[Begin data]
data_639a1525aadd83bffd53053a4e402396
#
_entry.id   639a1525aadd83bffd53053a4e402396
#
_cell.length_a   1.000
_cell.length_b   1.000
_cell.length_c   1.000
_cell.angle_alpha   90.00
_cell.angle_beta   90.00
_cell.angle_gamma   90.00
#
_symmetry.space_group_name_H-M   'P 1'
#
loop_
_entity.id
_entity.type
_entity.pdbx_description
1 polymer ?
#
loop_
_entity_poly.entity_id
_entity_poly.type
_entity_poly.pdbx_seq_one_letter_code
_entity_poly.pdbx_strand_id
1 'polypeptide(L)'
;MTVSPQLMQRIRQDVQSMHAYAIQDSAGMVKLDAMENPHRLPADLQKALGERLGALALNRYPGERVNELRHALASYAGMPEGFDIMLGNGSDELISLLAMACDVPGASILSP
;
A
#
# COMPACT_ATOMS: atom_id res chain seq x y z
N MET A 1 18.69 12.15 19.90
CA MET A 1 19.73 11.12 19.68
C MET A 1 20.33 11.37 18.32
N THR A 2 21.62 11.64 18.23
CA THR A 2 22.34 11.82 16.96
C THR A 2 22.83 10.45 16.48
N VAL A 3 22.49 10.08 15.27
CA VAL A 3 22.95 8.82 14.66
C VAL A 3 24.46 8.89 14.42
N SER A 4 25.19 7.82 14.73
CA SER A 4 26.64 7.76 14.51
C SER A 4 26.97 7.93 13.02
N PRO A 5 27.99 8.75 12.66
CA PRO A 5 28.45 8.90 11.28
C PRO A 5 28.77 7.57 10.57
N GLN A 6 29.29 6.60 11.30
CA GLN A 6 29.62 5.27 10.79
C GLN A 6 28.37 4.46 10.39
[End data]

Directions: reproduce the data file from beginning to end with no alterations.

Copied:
data_639a1525aadd83bffd53053a4e402396
#
_entry.id   639a1525aadd83bffd53053a4e402396
#
_cell.length_a   1.000
_cell.length_b   1.000
_cell.length_c   1.000
_cell.angle_alpha   90.00
_cell.angle_beta   90.00
_cell.angle_gamma   90.00
#
_symmetry.space_group_name_H-M   'P 1'
#
loop_
_entity.id
_entity.type
_entity.pdbx_description
1 polymer ?
#
loop_
_entity_poly.entity_id
_entity_poly.type
_entity_poly.pdbx_seq_one_letter_code
_entity_poly.pdbx_strand_id
1 'polypeptide(L)'
;MTVSPQLMQRIRQDVQSMHAYAIQDSAGMVKLDAMENPHRLPADLQKALGERLGALALNRYPGERVNELRHALASYAGMPEGFDIMLGNGSDELISLLAMACDVPGASILSP
;
A
#
# COMPACT_ATOMS: atom_id res chain seq x y z
N MET A 1 18.69 12.15 19.90
CA MET A 1 19.73 11.12 19.68
C MET A 1 20.33 11.37 18.32
N THR A 2 21.62 11.64 18.23
CA THR A 2 22.34 11.82 16.96
C THR A 2 22.83 10.45 16.48
N VAL A 3 22.49 10.08 15.27
CA VAL A 3 22.95 8.82 14.66
C VAL A 3 24.46 8.89 14.42
N SER A 4 25.19 7.82 14.73
CA SER A 4 26.64 7.76 14.51
C SER A 4 26.97 7.93 13.02
N PRO A 5 27.99 8.75 12.66
CA PRO A 5 28.45 8.90 11.28
C PRO A 5 28.77 7.57 10.57
N GLN A 6 29.29 6.60 11.30
CA GLN A 6 29.62 5.27 10.79
C GLN A 6 28.37 4.46 10.39